Here’s the latest action:
–Jajah goes after Skype’s turf on eBay
–Nokia buys Navteq, what does Google do?
–YouTube intros Adsense
–Yahoo lags on universal search
–Viacom backs DRM
–Technorati’s new CEO
–Costs of a start-up

ebay-jajah.jpgJajah tries to exploit Skype dissatisfaction, releases button for eBay — Now that eBay has admitted the Skype acquisition didn’t pan out as expected, and that the Skype co-founder Zennstrom has left earlier than the desired retention date of 2008-2009, eBay is probably pretty fed up with the Skype story. Well, Jajah, a competing Internet service, is rubbing it in. It is bringing its new button (see our coverage) eBay, an invading what should be Skype’s turf. As we mentioned, Jajah’s button is perfect for small businesses wanting a toll free 1-800 number, just the sort of customers eBay has, and which Skype was supposed to serve. From Jajah’s statement: “With Buttons, JAJAH goes beyond Skype –beyond the headsets to calls received on all phones, beyond the regular quality concerns and beyond the limitations of the closed nature of the Skype userbase. Unlike other Internet calling solutions, JAJAH Buttons on eBay: 1. assures the merchants privacy 2. can be customized by when they want to receive calls and from what countries 3. it does not require a download, headset, contract or broadband and 4. works on every phone….” The list goes on. here’s an example.

Mobile-phone company Nokia has agreed to acquire electronic mapping company Navteq, for $8.1B— This should shake things up a bit. Google uses the mapping-navigation software from the company, and it comes at a time when Google is about to release a major mobile phone offering (depending on the market, Google will offer varying services; few people believe its actually manufacturing its own phone; it will leave that part to the vendors). Now Nokia has swallowed it, and it could leverage this against Google, or in talks with Google about services offered with its phone. Navteq’s technology is behind vehicle navigation devices and is allowing mobile-phone applications with location-awareness, good for things like shopping, emergency services and targeted advertising. Statement is here.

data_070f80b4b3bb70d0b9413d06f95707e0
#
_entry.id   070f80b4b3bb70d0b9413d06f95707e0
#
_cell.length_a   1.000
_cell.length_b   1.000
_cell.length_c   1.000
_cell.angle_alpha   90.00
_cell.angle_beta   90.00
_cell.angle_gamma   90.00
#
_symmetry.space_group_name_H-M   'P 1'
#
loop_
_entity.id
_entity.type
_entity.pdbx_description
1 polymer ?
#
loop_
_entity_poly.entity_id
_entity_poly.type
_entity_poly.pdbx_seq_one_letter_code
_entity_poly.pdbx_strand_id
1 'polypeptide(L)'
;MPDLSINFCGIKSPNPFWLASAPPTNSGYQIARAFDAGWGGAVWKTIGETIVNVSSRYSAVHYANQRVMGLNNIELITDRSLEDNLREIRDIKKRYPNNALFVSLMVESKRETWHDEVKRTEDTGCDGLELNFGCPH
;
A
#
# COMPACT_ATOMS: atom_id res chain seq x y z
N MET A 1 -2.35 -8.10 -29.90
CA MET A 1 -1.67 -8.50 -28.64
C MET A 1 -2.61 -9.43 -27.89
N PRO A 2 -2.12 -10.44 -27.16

YouTube introduces Adsense to run alongside videos — It’s just the latest effort by Google to monetize YouTube after it shelled out $1.6 billion for the company.

Yahoo introduces “universal search” features — Yahoo continues to lag behind the rest of the field on innovation on its search results. Google, Ask and Microsoft have all introduced something that has come to be known as “universal search,” or providing all kinds of content in results beyond the traditional ten text links. So now Yahoo jumps on the bandwagon and is now also offering things like video and images in its results when you search for certain things, such as rock bands. It’s also introducing something called “suggestive search,” a technology that guesses what you’re typing in the query box if you’ve already written a word and hesitate for a second. It gives you more clues to what you’re trying to find, and is an obvious feature to offer. Yahoo’s market share in search continues to drop. It won 19.9 percent of total search market share in August, down from 24 percent the same month last year, according to Neilsen/NetRatings.

Technorati gets a new chief executive — The blog search engine has lost its way, recently redesigned its site, but has yet to articulate a clear direction. It’s not certain what a new chief executive Richard Jalichandra can do to help it turn around. Announcement here.

Viacom CEO Phillipe Dauman says company will stand by digital rights management — As companies like Apple and Amazon do their utmost to abandon DRM, Viacom will continue the battle in its support. Speaking at an antipiracy summit, Dauman said that his company prefers to deal with the piracy issue in a free market, rather than introducing new laws. However, he also suggested that piracy might be better addressed through international trade agreements, seemingly implying that sites like the Pirate Bay could be stomped out by placing more pressure on their home countries. Dauman’s speech shows that the internet’s copyright battles are far from over; he called the upcoming court decision on Viacom’s case against YouTube, now owned by Google, a “landmark case that will clarify the rights and responsibilities of all media and content owners.” A decision against Google could carry serious implications for dozens of smaller sites. Via CNET.

Costs of a start-up, broken down Redfin‘s Glenn Kelman breaks down the various costs, from rent to salary and more, of a start-up. So when your VCs and advisors are asking you to come up with those dang financial models, you have somewhere to go. Very useful.

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